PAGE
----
Info
Info
News Article

Researchers Make First 2D Microprocessor

Processor chip made of 115 MoS2 transistors is first step toward ultra-thin, flexible logic devices

Researchers from the Graphene Flagship, working at the TU Vienna in Austria, have designed and fabricated the first microprocessors based on graphene and related 2D materials such as transition metal dichalcogenides (TMDs).

Using transistors made from the TMD MoS2, the microprocessors are capable of 1-bit logic operations and the design is scalable to multi-bit operations. With the drive towards smart objects and the Internet of Things, the microprocessors hold promise for integrating computational power into everyday objects and surfaces.

"In general, being a flexible material there are new opportunities for novel applications. One could combine these processor circuits with light emitters that could also be made with MoS2 to make flexible displays and e-paper, or integrate them for logic circuits in smart sensors," said Thomas Mueller, who led the work at TU Vienna.

The thinness of the MoS2 means that the transistors are highly responsive. "In principle, it's an advantage to have a thin material for a transistor. The thinner the material, the better the electrostatic control of the transistor channel, and the smaller the power consumption," said Mueller. The advantage of thin microprocessors means that low-powered computers could be integrated into everyday objects without adding bulk.

Complex Circuitry

The MoS2 microprocessor is the most advanced circuitry made in this way. The devices were tested using simple programs, delivering the correct results with excellent signal quality and low power consumption.

Compared to modern processors, which can have billions of transistors in a single chip, the 115-transistor devices are very simple. However, it is a very early stage for a new technology, and the team have concrete plans for the next steps: "Our goal is to realise significantly larger circuits that can do much more in terms of useful operations. We want to make a full 8-bit design - or even more bits - on a single chip with smaller feature sizes," said Mueller. 

This goal presents a challenge in terms of design and fabrication: "Adding additional bits of course makes everything much more complicated. For example, adding just one bit will roughly double the complexity of the circuit," said Stefan Wachter, a researcher at TU Vienna and first author of the work.

Improving the multi-stage design process will be an important step in developing high-yield production methods for the MoS2 microprocessors, since - among other factors - the transfer of large area, bi-layer MoS2 onto wafers was a significant source of device failure. Dmitry Polyushkin of TU Vienna outlines the next steps: "Our approach is to improve the processing to a point where we can reliably make chips with a few tens of thousands of transistors. For example, growing directly onto the chip would avoid the transfer process, which would give higher yield so that we can go to more complex circuits."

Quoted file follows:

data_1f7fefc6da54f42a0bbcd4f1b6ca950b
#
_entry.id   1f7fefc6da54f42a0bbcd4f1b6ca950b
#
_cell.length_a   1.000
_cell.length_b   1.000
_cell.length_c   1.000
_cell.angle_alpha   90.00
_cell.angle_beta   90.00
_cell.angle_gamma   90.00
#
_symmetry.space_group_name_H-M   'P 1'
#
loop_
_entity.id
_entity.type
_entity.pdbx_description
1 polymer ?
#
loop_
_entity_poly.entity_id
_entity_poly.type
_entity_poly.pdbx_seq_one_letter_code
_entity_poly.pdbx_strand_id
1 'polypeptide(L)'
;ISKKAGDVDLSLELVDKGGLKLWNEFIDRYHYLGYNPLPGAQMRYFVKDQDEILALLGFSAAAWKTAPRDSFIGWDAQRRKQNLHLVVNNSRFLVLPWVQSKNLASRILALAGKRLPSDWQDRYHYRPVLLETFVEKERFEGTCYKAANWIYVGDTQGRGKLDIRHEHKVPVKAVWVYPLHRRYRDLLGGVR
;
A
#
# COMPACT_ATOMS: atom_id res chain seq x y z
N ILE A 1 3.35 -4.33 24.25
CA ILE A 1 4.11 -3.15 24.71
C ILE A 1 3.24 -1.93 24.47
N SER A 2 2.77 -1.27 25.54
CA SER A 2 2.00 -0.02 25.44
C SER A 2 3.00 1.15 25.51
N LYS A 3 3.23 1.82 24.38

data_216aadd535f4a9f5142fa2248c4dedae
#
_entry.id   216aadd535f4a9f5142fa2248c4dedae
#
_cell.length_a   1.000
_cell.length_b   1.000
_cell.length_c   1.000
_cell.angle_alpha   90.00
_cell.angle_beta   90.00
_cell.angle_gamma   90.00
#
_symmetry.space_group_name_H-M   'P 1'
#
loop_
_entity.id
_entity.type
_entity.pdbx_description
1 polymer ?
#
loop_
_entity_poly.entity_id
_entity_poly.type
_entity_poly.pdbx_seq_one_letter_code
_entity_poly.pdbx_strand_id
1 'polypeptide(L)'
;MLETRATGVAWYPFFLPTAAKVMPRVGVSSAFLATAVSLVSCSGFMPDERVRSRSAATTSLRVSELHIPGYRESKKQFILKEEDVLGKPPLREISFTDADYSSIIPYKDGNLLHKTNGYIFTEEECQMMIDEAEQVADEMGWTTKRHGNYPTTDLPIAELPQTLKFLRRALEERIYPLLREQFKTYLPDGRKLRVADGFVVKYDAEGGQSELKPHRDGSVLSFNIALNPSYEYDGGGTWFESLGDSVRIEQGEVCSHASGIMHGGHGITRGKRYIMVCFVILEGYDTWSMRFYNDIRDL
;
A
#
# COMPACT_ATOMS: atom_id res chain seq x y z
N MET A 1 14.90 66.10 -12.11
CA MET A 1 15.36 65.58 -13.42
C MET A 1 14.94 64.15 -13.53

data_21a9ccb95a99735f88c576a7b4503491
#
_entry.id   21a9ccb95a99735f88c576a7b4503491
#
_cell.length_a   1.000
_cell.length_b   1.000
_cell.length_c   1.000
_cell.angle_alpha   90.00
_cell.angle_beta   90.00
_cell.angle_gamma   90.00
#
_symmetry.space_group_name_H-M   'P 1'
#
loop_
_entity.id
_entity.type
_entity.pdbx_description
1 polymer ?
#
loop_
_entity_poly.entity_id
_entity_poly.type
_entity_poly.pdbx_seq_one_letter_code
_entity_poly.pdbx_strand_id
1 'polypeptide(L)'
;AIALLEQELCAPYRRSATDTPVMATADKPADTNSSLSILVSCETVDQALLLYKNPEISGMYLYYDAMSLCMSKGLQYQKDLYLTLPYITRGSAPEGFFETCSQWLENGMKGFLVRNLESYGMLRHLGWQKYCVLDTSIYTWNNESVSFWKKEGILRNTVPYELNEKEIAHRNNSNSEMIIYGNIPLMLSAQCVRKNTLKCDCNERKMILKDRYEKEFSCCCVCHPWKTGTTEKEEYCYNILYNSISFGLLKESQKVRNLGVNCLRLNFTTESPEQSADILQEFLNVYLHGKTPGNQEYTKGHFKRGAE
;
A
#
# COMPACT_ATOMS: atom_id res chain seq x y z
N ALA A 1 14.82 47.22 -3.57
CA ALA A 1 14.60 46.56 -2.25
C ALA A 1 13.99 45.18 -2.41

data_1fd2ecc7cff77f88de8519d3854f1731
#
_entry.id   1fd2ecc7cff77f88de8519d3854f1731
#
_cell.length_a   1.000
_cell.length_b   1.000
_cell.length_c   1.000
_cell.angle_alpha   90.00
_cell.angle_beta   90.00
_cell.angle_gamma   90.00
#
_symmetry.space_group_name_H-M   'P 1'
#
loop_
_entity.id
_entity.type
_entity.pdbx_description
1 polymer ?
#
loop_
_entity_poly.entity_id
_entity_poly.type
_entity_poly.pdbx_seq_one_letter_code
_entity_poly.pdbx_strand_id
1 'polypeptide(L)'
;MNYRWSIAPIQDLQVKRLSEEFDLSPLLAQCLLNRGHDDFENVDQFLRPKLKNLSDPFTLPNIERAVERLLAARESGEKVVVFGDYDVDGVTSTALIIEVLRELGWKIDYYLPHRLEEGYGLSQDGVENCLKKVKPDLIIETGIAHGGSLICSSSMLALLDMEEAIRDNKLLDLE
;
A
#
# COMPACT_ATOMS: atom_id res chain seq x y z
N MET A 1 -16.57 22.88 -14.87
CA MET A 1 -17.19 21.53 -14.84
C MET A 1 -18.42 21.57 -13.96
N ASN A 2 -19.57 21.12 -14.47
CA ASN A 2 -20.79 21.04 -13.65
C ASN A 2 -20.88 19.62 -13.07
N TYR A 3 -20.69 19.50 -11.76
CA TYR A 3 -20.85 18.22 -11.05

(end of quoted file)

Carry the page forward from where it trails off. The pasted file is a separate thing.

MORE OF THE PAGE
Technology Horizons

"This simple circuit is a first conceptual step towards the implementation of simple logic in flexible devices for everyday use, such as food packaging or textiles," said Andrea Ferrari from the University of Cambridge, UK, the Science and Technology Officer of the Graphene Flagship, and Chair of its Management Panel. "The goal is not to compete head on with the established silicon technology, but to fill those complementary gaps not yet enabled by it."



AngelTech Live III: Join us on 12 April 2021!

AngelTech Live III will be broadcast on 12 April 2021, 10am BST, rebroadcast on 14 April (10am CTT) and 16 April (10am PST) and will feature online versions of the market-leading physical events: CS International and PIC International PLUS a brand new Silicon Semiconductor International Track!

Thanks to the great diversity of the semiconductor industry, we are always chasing new markets and developing a range of exciting technologies.

2021 is no different. Over the last few months interest in deep-UV LEDs has rocketed, due to its capability to disinfect and sanitise areas and combat Covid-19. We shall consider a roadmap for this device, along with technologies for boosting its output.

We shall also look at microLEDs, a display with many wonderful attributes, identifying processes for handling the mass transfer of tiny emitters that hold the key to commercialisation of this technology.

We shall also discuss electrification of transportation, underpinned by wide bandgap power electronics and supported by blue lasers that are ideal for processing copper.

Additional areas we will cover include the development of GaN ICs, to improve the reach of power electronics; the great strides that have been made with gallium oxide; and a look at new materials, such as cubic GaN and AlScN.

Having attracted 1500 delegates over the last 2 online summits, the 3rd event promises to be even bigger and better – with 3 interactive sessions over 1 day and will once again prove to be a key event across the semiconductor and photonic integrated circuits calendar.

So make sure you sign up today and discover the latest cutting edge developments across the compound semiconductor and integrated photonics value chain.

REGISTER FOR FREE

VIEW SESSIONS

Info
×
Search the news archive

To close this popup you can press escape or click the close icon.
×
Logo
×
Register - Step 1

You may choose to subscribe to the Compound Semiconductor Magazine, the Compound Semiconductor Newsletter, or both. You may also request additional information if required, before submitting your application.


Please subscribe me to:

 

You chose the industry type of "Other"

Please enter the industry that you work in:
Please enter the industry that you work in:
 
X
Info
X
Info
{taasPodcastNotification}
Live Event